Sending Patient Information by Text

Sending patient information by text message has generally been considered a breach of the Health Insurance Portability and Accountability Act (HIPAA), but this is not necessarily true. Text communications between a medical professional and a patient are allowed, provided that the doctor applies the “minimum necessary standard” to reduce the risk of the unauthorized exposure of Protected Health Information (PHI).

Electronic communications between other healthcare professionals and Business Associates are also permitted, provided that all parties involved adhere to the technical requirements of the HIPAA Security Rule. Sadly most “traditional” channels of text communication do not comply with the technical requirements of the HIPAA Security Rule – exposing healthcare authorities to the risk of civil action and massive fines when a breach of PHI occurs.

HIPAA Security Rule Technical Safeguards

The technical requirements of the HIPAA Security Rule are a numbers of standards intended to prevent unauthorized access to PHI and safeguard the integrity of Protected Healthcare Information while it is on the move. The requirements concern who has access to PHI, how it is used, how it is secured against inappropriate alteration, the methods for ID authentication, and transmission security.

The requirements apply to send patient information using SMS, communicating by IM, or sending an email beyond a healthcare group’s internal servers. They need access to PHI is limited to those who need access to do their jobs (authorized users), that a system of reviewing access to PHI is implemented, that authorized users log into and out of a communications solution, and that all PHI send beyond an organization´s network is encrypted.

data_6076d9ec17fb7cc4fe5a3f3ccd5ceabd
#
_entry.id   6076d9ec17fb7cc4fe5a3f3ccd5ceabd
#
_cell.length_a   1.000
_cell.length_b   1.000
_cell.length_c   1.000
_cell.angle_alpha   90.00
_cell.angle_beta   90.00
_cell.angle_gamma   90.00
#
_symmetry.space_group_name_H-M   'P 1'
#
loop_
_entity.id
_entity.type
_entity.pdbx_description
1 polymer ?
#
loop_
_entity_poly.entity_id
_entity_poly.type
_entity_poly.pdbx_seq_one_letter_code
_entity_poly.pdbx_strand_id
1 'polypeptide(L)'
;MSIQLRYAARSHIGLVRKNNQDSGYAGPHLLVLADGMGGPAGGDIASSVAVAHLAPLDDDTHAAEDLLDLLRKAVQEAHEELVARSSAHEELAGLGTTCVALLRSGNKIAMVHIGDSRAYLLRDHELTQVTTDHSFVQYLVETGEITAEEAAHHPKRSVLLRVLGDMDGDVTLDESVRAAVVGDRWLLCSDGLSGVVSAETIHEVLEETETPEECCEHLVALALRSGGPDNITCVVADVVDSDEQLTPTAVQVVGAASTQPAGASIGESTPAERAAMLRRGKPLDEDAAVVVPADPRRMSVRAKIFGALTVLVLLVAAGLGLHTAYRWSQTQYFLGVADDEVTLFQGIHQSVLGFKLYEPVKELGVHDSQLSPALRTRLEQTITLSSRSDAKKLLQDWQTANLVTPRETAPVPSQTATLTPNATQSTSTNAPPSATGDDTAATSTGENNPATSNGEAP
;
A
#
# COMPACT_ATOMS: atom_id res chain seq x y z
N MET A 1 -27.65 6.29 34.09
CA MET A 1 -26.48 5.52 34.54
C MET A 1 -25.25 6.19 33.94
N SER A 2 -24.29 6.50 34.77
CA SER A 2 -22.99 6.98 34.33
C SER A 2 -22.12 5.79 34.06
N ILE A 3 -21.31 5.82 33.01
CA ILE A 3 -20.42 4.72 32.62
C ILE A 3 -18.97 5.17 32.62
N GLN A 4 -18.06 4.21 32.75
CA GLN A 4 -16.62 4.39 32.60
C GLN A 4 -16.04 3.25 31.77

The Problem of Texting Patient Information for Healthcare Authorities

Send patient information via text message in compliance with HIPAA is a major issue for healthcare bodies – particularly those that have encouraged BYOD policies. It has been calculated that as many as 80% of medical workers use personal mobile devices to help streamline their workflows, and most would be reluctant to give up the speed and convenience of their Smartphones, tablets or laptops.

Regardless, the risk of a breach of PHI is substantial. It only takes one lost or stolen Smartphone – or one unattended Smartphone – holding unencrypted PHI for a healthcare authority to be liable for the unauthorized disclosure of PHI. With fines of up to $50,000 per day for each offence, it makes financial sense for a healthcare organization to find a solution to the problem of texting patient information.

Addressing Patient Texting Problems with Secure Messaging

Secure messaging works in a similar fashion to SMS and IM inasmuch as authorized users can text each other, share images and join group messaging threads to communicate regarding patient healthcare. However, the secure messaging apps that are used to link to a healthcare group’s network have mechanisms in place to comply with the technical requirements of the HIPAA Security Rule.

This means that all activity on the network is reviewed, safeguards are in place to stop PHI being sent outside of a group’s network and users are logged out of the network after a period of inactivity. If an authorized user loses their Smartphone, mechanisms are in place to remotely erase any communications on the app and PIN-lock it to stop unauthorized access to PHI.

About Thomas Brown
Thomas Brown worked as a reporter for several years on ComplianceHome. Thomas a seasoned journalist with several years experience in the healthcare sector and has contributed to healthcare and information technology news publishers. Thomas has a particular interest in the application of healthcare information technology to better serve the interest of patients, including areas should has data protection and innovations such as telehealth.